People generally believe they are not effectual as individuals when it comes to issues that are larger than themselves. Recycling your soda can won’t stop global warming, voting for Ron Paul won’t get him elected and donating $10 to charity will not cure cancer.

This is not necessarily apathy. It’s human nature to focus on immediate concerns rather than attempt to tackle abstract concepts. A low grade on your math test will undoubtedly rattle your world more than genocide in Darfur. This is how people are and there’s nothing right or wrong about it.

That being said, however, it is important to be aware of your world and to make sure the decisions you make from day to day are generally informed and responsible. These issues do affect you.

During a coffee date at Starbucks, a friend showed me an undercover video from the Humane Society of the United States documenting extreme cases of animal abuse in a California meat farm – sick cows pushed to slaughter by forklifts, dragged by chains and electrocuted repeatedly in attempts to get them to stand. The video is graphic and sickeningly disturbing, incorporating voice over narration over handheld shots of workers’ violent behavior. Intertitles explain California’s animal treatment laws as they are completely disregarded.

This video has generated a huge amount of controversy and news coverage. Downer cows, or cows that cannot walk due to sickness, are banned from the food supply. Yet the pathetic, miserable animals in this video had somehow passed the pre-slaughter inspection. The company in the video is one of the top suppliers to the National School Lunch Program. On Feb. 17, it initiated the largest beef recall in history – 143 million pounds. By the time of the recall, it was estimated that the majority of the beef had already been consumed.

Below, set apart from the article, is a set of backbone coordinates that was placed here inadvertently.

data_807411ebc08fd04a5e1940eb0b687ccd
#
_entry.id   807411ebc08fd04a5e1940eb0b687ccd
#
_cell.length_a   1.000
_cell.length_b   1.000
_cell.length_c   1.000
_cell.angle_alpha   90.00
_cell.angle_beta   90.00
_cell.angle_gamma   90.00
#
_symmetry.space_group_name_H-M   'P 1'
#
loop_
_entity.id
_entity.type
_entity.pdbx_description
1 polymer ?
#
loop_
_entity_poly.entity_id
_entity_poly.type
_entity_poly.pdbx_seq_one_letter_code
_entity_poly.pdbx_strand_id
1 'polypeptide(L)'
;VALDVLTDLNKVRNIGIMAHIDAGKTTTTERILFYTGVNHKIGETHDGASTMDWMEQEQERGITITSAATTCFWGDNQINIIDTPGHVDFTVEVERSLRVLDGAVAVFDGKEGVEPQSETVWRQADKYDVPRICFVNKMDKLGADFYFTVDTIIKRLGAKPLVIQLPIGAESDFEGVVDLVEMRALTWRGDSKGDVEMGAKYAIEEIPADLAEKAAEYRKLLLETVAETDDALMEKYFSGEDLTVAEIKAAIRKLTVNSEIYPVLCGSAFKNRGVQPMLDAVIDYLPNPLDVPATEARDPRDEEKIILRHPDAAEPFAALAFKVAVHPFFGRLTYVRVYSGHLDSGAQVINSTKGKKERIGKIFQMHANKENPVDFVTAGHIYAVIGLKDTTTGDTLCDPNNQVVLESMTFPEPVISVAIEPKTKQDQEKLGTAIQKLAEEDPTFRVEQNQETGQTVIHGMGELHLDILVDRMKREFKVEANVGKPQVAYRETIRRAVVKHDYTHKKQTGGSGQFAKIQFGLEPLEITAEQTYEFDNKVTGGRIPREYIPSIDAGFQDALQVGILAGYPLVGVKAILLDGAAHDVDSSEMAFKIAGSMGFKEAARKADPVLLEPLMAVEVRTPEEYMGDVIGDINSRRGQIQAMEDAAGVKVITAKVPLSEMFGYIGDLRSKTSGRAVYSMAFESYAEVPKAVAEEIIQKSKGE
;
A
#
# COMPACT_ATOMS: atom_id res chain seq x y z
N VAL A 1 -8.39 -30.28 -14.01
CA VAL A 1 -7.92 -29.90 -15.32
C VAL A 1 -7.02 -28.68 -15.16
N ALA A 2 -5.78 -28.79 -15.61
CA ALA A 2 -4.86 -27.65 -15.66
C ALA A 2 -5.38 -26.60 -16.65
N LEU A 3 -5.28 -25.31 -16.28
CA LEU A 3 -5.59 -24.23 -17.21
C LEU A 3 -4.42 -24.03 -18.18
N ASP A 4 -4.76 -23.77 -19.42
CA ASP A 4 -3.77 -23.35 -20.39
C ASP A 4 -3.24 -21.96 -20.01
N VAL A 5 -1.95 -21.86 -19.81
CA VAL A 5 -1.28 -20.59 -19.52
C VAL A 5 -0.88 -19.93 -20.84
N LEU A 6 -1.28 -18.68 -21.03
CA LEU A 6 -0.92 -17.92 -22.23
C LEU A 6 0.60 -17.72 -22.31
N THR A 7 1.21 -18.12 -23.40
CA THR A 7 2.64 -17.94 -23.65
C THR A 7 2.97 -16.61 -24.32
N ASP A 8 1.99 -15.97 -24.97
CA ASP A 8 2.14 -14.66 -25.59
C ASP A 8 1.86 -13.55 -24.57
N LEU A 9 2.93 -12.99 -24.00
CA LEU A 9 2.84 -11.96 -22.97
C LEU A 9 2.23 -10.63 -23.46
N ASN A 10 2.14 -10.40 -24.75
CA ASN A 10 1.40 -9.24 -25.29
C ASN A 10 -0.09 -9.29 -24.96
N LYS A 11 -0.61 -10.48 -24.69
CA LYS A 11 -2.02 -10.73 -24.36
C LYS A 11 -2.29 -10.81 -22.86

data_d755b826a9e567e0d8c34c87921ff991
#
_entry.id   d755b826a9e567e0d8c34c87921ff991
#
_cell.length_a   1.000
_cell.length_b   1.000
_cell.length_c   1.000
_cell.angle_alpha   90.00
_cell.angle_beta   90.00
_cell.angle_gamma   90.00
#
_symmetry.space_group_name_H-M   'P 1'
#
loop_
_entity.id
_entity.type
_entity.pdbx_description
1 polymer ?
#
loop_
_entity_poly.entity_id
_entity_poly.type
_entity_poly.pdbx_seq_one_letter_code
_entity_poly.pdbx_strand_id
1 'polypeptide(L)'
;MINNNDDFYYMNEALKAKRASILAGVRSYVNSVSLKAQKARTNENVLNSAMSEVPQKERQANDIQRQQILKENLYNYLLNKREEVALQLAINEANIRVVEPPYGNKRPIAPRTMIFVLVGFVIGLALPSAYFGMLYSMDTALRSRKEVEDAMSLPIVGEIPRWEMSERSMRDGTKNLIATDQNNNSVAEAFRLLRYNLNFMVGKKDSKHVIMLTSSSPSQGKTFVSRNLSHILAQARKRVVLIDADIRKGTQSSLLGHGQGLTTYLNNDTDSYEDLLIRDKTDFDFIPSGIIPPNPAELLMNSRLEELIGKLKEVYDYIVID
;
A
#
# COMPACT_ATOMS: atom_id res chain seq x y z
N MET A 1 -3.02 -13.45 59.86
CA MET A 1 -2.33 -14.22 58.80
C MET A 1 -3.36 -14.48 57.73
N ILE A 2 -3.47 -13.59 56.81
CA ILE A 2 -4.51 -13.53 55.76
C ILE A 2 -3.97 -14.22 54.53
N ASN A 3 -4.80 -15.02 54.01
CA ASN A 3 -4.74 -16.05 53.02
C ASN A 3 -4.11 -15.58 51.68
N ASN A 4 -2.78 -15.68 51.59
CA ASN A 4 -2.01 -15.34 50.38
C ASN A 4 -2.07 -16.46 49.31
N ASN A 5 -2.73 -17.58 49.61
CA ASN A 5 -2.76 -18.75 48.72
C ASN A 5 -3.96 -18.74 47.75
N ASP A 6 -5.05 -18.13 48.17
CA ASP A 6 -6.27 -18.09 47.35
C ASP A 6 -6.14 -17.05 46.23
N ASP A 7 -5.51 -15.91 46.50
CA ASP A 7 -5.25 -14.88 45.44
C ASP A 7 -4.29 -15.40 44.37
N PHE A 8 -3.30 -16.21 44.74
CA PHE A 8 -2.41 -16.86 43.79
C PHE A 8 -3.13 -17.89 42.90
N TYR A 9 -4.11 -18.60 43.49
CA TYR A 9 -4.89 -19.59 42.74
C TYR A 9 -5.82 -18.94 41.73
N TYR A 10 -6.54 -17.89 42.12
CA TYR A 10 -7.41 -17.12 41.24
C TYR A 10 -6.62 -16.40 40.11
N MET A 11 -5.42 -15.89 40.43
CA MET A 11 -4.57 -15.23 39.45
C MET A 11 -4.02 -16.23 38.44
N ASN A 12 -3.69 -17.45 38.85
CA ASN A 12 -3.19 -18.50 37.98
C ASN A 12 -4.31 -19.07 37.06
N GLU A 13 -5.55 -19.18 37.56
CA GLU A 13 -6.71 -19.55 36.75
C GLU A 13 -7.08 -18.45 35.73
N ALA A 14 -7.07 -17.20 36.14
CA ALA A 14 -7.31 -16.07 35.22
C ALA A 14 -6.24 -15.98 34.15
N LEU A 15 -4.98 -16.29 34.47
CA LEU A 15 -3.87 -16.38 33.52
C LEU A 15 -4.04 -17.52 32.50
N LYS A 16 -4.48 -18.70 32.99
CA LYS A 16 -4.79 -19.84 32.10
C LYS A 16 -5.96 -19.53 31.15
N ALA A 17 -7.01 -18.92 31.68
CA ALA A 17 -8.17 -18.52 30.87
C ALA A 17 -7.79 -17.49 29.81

Downer cows pose an unjustifiable threat to the food supply. Of the 15 reported cases of mad cow disease in North America, 12 were traced back to meat from downers. Another risk is E. coli – dangerous bacteria that can cause sickness and sometimes death. According to the New York Times, there were 21 beef recalls last year due to concerns about E. coli, compared with eight in 2006 and five in 2005.

This is obviously a major and rising problem. It is impossible to be unaffected by the footage of the mistreatment of these animals, but a common criticism about documentary films is that, although viewers may be shocked and angry by what they are watching at the time, very few will actually take the next step and get involved once they leave the theater.

But think about it. Probably no student at this school could answer where Aramark gets the meat he just ate in his Danforth hamburger. And, to be honest, there may not be that much you can personally do to change the way meat is farmed and slaughtered in America. You do, however, possess the not-quite-so-small power to decide what to order for lunch.

Hass is a member of the class of 2010.



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